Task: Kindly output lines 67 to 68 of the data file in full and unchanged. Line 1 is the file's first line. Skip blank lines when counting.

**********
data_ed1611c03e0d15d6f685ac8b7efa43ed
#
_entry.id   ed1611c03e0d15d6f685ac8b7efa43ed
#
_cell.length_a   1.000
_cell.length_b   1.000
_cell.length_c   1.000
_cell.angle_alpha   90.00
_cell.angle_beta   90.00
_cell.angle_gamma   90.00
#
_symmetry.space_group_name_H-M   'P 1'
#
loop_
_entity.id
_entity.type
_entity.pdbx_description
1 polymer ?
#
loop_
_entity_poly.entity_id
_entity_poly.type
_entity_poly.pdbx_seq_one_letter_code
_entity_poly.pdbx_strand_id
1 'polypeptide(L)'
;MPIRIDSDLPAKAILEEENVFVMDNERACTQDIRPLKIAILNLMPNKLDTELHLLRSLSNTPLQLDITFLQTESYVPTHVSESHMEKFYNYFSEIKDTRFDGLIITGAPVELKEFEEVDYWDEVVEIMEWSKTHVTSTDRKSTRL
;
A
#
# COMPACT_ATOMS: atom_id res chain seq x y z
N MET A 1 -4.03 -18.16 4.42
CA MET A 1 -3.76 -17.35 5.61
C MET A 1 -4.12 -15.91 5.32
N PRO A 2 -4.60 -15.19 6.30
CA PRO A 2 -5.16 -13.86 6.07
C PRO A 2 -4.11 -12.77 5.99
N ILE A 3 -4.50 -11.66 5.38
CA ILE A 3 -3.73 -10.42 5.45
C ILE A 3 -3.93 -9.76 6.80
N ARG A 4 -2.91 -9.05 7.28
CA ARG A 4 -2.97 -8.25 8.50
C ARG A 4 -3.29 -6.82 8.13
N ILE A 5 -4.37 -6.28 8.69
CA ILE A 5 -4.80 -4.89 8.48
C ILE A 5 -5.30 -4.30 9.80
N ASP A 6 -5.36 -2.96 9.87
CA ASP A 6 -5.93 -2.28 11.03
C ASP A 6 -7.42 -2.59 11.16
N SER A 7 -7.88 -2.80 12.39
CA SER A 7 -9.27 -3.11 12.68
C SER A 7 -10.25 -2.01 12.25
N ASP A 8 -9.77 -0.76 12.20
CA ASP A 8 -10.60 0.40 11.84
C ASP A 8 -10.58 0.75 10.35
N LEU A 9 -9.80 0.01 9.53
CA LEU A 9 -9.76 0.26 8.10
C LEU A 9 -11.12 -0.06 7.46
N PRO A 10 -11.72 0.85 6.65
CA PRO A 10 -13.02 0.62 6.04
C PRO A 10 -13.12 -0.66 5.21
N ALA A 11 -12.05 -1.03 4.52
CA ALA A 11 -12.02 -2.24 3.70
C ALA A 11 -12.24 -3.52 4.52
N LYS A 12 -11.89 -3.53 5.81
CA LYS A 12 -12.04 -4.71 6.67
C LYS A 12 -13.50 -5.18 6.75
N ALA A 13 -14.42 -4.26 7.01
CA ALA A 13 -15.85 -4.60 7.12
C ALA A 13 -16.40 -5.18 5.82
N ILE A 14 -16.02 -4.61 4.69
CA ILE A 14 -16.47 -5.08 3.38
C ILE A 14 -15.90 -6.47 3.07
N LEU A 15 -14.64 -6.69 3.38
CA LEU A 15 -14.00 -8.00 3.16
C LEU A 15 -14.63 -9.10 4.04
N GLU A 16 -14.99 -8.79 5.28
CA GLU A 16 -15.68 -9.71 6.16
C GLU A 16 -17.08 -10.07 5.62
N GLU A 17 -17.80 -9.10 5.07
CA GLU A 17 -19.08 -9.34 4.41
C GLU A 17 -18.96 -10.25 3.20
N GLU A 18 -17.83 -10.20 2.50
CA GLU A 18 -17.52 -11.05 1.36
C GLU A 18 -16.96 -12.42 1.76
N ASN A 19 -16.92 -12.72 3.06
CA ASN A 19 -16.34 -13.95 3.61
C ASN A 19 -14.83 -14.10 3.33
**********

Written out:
N ALA A 13 -14.42 -4.26 7.01
CA ALA A 13 -15.85 -4.60 7.12